Themes and Meanings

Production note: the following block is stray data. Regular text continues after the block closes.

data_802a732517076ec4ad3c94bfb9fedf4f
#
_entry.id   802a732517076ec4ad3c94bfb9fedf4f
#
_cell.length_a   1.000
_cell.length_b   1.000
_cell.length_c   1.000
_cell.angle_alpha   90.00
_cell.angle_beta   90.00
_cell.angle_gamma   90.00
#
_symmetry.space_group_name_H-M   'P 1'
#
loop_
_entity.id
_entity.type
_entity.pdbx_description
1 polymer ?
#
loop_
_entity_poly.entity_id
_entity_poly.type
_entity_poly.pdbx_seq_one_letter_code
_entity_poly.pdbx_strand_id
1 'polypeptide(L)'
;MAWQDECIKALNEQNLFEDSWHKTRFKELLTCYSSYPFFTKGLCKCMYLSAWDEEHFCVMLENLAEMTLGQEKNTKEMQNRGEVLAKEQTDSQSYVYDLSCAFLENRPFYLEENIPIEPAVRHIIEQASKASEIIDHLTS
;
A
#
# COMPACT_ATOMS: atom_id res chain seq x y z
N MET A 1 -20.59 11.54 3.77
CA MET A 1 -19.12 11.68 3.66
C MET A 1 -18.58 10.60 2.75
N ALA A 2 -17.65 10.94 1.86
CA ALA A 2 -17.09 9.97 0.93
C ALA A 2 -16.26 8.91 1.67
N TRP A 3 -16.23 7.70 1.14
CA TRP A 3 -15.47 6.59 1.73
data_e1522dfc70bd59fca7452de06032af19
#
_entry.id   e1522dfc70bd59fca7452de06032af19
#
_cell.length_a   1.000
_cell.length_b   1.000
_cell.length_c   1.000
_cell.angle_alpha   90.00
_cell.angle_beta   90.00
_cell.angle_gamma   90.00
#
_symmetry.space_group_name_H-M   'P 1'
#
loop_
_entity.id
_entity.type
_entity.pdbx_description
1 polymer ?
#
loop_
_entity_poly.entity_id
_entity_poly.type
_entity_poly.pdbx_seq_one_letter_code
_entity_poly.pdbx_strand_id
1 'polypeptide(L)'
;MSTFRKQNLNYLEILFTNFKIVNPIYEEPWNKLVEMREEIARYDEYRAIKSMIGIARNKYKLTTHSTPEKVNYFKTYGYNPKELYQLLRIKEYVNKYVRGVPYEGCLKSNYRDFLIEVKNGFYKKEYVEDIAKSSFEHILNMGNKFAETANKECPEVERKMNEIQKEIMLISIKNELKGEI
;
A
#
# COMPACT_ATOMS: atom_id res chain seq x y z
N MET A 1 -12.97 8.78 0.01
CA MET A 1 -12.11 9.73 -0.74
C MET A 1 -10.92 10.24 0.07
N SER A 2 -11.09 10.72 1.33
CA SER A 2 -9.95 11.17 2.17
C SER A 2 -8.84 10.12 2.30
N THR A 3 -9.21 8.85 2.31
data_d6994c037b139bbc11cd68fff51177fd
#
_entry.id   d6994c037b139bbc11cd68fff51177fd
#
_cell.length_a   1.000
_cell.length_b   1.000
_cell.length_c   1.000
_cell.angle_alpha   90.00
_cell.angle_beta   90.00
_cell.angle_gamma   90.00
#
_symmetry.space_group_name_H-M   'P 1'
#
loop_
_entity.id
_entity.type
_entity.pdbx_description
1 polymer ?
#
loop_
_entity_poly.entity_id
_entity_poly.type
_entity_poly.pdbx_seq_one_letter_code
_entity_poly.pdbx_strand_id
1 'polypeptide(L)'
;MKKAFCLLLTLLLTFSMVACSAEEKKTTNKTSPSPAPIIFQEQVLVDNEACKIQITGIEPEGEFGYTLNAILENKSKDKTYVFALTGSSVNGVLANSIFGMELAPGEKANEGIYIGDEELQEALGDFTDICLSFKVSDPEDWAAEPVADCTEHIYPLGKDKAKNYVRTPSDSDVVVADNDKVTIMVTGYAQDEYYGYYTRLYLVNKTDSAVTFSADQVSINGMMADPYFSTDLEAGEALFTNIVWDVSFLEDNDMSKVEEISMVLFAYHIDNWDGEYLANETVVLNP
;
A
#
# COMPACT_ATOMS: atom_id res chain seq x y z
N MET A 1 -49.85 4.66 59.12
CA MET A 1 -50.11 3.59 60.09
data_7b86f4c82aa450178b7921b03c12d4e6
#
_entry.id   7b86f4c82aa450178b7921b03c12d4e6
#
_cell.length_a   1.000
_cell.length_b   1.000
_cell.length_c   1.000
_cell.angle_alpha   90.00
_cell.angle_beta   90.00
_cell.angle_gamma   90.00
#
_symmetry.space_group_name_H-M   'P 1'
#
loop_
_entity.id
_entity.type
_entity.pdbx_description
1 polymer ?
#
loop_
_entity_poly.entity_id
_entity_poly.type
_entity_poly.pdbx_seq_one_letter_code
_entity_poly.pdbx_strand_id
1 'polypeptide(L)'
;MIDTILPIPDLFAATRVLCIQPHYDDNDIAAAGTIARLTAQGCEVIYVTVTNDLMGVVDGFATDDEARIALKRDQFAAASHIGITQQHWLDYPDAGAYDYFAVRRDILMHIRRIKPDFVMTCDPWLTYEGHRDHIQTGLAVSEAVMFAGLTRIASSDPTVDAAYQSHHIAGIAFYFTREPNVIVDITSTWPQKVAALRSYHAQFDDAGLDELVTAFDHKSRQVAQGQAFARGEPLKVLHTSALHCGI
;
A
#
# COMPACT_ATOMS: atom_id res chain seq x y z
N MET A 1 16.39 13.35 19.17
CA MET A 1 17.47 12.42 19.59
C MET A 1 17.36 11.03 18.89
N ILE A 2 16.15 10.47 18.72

Martin Eden is a novel of ideas rather than London’s usual narrative of adventure, and it is in some ways the high-water mark of his career. London’s literary credo was realism, often carried to grim, naturalistic extremes, and Martin’s writings embody that credo. Like his contemporaries Stephen Crane, Frank Norris, and Theodore Dreiser, London rebelled against the genteel tradition, represented by Ruth Morse, and against the more refined realism of novelist and critic William Dean Howells. Thus Martin’s literary success becomes a justification of London’s, though Martin’s breakthrough comes after a much longer and more grueling struggle than London’s and though London enjoyed his fame and fortune for years, while Martin commits suicide almost as soon as he becomes a celebrity. Despite his working-class background, Martin becomes a political reactionary. As he reads the philosophy of Herbert Spencer and Friedrich Nietzsche, he embraces their philosophy of social Darwinism and the superman; considering himself such a superman, he turns to denouncing socialism as the coddling of weaklings. At the same time, Martin is no friend of cutthroat capitalism, for he has suffered too much in sweatshops and seen the degradation of workers in wage slavery. Ruth is shocked to see Martin in public with working-class people; for her, a working-class origin is a stigma. Until he explains otherwise, she assumes that Martin is a socialist, and she equates socialism with treason. Unlike Martin, London himself was an ardent socialist. Socialism, though, is incompatible with Social Darwinism, and in the many political arguments that occur in the latter part of Martin Eden, London does not intend readers to accept Martin’s denunciations of the weak and his exaltation of the strong. Indeed, London later wrote that the novel was an argument against ruthless individualism and that if Martin Eden had been a socialist, he would never have killed himself.